topic 2: MUSCLES AND ENERGY
Muscles use the stored chemical energy from food we eat and convert that to heat and energy of motion (kinetic energy). Energy is required to enable growth and repair of tissue, to maintain body temperature and to fuel physical activity. Energy comes from foods rich in carbohydrate, protein and fat.
Define cellular respiration
Explain the process of cellular respiration, including the roles of glucose, oxygen, and ATP in energy production.
Analyze the relationship between exercise and cellular respiration, including how exercise affects the body's oxygen and glucose needs.
Evaluate the impact of exercise on the cardiovascular and respiratory systems, including changes in heart rate, breathing rate, and blood pressure.
State the concept of VO2 max and its role in measuring aerobic fitness.
Compare and contrast the different types of exercise, including aerobic, anaerobic, and resistance training, in terms of their energy requirements and impact on the body.
Explain the concept of lactate threshold and its relationship to exercise intensity and fatigue.
Evaluate the use of scientific models as a means of understanding scientific concepts
Explain why our muscles get tired when we exercise?
Explain the concept of blood glucose regulation and its importance in maintaining proper physiological function.
Explain the role of insulin and glucagon in regulating blood glucose levels, including how they are produced and released by the pancreas.
Explain the relationship between blood glucose levels and insulin secretion, including the feedback loop that regulates insulin production.
Analyze the effects of different foods and macronutrients on blood glucose levels, including carbohydrates, proteins, and fats.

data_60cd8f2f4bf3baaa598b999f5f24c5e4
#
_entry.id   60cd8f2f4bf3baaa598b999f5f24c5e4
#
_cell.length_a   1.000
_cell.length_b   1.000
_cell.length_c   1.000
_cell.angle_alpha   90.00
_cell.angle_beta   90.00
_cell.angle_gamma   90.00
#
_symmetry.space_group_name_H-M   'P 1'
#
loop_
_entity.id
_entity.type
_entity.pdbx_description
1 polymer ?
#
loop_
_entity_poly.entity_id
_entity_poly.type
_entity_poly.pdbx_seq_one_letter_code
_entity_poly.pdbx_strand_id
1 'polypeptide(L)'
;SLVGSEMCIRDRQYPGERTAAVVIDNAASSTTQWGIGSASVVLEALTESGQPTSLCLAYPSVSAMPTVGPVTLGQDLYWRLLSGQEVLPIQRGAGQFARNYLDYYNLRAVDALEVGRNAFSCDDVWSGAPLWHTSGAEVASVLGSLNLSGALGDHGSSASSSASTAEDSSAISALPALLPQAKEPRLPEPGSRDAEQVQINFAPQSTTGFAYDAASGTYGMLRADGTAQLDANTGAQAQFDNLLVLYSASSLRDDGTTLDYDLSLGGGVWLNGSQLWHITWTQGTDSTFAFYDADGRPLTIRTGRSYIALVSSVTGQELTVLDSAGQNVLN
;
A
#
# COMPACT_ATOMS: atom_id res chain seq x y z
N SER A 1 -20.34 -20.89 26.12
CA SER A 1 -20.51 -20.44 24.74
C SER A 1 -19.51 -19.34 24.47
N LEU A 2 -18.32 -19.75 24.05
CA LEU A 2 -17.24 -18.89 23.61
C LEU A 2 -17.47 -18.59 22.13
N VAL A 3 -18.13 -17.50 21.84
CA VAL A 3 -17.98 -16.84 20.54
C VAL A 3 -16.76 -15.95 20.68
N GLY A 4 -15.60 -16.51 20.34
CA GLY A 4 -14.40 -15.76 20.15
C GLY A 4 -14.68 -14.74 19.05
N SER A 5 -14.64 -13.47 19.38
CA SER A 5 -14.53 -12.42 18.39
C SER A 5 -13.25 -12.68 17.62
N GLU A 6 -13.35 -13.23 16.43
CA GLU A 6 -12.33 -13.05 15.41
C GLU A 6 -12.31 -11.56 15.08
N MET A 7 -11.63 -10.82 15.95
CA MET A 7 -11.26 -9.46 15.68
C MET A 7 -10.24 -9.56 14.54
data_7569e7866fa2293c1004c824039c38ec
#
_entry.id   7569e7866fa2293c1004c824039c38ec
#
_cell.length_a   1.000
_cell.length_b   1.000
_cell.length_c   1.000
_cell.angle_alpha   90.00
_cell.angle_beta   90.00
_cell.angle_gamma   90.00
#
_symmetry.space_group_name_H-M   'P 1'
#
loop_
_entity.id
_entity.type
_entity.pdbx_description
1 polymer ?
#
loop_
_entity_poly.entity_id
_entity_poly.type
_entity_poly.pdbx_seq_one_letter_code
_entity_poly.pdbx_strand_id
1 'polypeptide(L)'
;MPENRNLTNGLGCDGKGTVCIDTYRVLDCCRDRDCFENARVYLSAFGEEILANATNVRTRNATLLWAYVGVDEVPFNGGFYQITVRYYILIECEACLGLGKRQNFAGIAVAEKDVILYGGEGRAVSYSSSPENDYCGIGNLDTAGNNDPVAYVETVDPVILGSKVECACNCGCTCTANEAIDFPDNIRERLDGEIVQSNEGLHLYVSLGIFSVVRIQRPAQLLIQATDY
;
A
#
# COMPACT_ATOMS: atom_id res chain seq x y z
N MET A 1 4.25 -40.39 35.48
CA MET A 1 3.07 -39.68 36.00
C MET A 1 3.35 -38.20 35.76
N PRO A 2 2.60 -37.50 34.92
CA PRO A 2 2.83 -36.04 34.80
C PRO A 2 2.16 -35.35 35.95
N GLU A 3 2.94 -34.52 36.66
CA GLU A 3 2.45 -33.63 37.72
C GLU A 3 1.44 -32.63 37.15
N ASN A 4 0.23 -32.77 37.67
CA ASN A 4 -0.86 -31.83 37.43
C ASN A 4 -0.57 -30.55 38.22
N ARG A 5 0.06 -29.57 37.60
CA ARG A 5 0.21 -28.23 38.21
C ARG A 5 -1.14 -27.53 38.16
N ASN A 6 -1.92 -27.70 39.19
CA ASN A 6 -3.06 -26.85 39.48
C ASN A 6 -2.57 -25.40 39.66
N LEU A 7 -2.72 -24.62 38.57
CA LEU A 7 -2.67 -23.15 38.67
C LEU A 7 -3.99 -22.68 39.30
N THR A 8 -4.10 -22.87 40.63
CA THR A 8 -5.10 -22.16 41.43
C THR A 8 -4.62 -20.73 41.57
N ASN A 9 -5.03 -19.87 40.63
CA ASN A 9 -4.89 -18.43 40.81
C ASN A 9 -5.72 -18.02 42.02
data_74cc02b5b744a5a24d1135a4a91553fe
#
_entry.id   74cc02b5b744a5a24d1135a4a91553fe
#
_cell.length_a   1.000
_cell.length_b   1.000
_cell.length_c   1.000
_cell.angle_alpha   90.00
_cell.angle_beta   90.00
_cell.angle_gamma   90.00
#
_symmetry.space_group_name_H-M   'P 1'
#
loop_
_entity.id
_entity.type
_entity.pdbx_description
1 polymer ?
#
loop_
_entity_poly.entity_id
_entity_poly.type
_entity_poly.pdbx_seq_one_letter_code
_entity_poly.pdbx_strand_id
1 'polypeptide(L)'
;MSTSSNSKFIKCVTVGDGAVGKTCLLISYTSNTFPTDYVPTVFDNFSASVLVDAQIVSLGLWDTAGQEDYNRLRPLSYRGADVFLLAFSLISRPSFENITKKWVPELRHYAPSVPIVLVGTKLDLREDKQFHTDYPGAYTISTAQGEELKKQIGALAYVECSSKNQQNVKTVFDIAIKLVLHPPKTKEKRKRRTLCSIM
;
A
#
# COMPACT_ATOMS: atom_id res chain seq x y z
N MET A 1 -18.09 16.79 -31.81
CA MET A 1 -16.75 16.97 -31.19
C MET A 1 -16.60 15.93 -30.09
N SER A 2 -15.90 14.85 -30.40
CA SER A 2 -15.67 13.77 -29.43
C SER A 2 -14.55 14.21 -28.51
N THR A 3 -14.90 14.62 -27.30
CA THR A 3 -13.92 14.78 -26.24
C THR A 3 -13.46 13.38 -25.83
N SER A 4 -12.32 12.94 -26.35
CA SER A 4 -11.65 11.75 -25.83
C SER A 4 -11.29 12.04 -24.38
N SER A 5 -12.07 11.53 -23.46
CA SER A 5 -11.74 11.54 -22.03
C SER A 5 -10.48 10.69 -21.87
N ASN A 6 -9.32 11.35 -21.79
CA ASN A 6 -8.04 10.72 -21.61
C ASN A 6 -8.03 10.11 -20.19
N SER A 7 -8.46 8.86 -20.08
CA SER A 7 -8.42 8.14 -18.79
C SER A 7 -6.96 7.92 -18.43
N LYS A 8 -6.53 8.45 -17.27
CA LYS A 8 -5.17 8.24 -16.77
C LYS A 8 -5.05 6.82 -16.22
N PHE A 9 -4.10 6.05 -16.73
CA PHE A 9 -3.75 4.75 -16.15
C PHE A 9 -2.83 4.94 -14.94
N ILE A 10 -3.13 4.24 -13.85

Discuss the effects of physical activity and exercise on blood glucose levels, including how it can improve insulin sensitivity and help regulate blood glucose levels.
Draw a feedback mechanism for blood glucose regulation
This video covers the effects of exercise on the body, including details about respiration and the oxygen debt.
This video focuses on general functions of biomolecules. The biomolecules: carbs, lipids, proteins, and nucleic acids, can all can have important functions in the body
Beneath your ribs, you’ll find, among other things, the pancreas -- an organ that works a lot like a personal health coach. Emma Bryce explains how this organ controls your sugar levels and produces a special juice that releases the nutrients from your food to help keep you in the best possible shape.
n, you will learn about how your blood glucose level is regulated (or controlled) by two important hormones – insulin and glucagon, via a negative feedback system.
For decades, lactic acid has taken the blame for the muscle pain you feel when you exercise - but does it really deserve its bad reputation?
Explore how our muscles function, and how you can exercise longer without experiencing muscle fatigue